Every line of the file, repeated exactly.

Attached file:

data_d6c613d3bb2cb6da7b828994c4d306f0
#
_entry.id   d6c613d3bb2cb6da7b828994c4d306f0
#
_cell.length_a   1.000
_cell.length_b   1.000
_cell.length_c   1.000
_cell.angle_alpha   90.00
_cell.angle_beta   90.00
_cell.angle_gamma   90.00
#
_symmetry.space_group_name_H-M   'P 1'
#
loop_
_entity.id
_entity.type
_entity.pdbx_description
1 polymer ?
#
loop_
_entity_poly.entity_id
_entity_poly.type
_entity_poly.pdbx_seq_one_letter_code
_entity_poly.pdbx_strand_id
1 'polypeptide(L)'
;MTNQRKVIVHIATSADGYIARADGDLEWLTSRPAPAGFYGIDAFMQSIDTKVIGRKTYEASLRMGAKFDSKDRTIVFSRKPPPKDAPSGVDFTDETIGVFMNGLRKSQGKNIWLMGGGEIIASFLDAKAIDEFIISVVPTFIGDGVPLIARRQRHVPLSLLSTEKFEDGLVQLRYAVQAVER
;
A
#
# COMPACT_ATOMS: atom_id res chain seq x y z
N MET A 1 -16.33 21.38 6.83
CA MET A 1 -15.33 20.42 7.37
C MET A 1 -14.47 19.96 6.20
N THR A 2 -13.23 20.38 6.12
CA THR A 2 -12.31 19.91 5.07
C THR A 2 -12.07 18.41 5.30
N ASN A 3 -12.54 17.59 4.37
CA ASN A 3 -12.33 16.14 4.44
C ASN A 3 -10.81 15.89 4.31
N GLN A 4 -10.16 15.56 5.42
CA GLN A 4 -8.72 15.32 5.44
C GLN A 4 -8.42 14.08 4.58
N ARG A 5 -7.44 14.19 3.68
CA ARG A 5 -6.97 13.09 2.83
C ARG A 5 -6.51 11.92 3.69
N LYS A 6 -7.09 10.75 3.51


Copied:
data_d6c613d3bb2cb6da7b828994c4d306f0
#
_entry.id   d6c613d3bb2cb6da7b828994c4d306f0
#
_cell.length_a   1.000
_cell.length_b   1.000
_cell.length_c   1.000
_cell.angle_alpha   90.00
_cell.angle_beta   90.00
_cell.angle_gamma   90.00
#
_symmetry.space_group_name_H-M   'P 1'
#
loop_
_entity.id
_entity.type
_entity.pdbx_description
1 polymer ?
#
loop_
_entity_poly.entity_id
_entity_poly.type
_entity_poly.pdbx_seq_one_letter_code
_entity_poly.pdbx_strand_id
1 'polypeptide(L)'
;MTNQRKVIVHIATSADGYIARADGDLEWLTSRPAPAGFYGIDAFMQSIDTKVIGRKTYEASLRMGAKFDSKDRTIVFSRKPPPKDAPSGVDFTDETIGVFMNGLRKSQGKNIWLMGGGEIIASFLDAKAIDEFIISVVPTFIGDGVPLIARRQRHVPLSLLSTEKFEDGLVQLRYAVQAVER
;
A
#
# COMPACT_ATOMS: atom_id res chain seq x y z
N MET A 1 -16.33 21.38 6.83
CA MET A 1 -15.33 20.42 7.37
C MET A 1 -14.47 19.96 6.20
N THR A 2 -13.23 20.38 6.12
CA THR A 2 -12.31 19.91 5.07
C THR A 2 -12.07 18.41 5.30
N ASN A 3 -12.54 17.59 4.37
CA ASN A 3 -12.33 16.14 4.44
C ASN A 3 -10.81 15.89 4.31
N GLN A 4 -10.16 15.56 5.42
CA GLN A 4 -8.72 15.32 5.44
C GLN A 4 -8.42 14.08 4.58
N ARG A 5 -7.44 14.19 3.68
CA ARG A 5 -6.97 13.09 2.83
C ARG A 5 -6.51 11.92 3.69
N LYS A 6 -7.09 10.75 3.51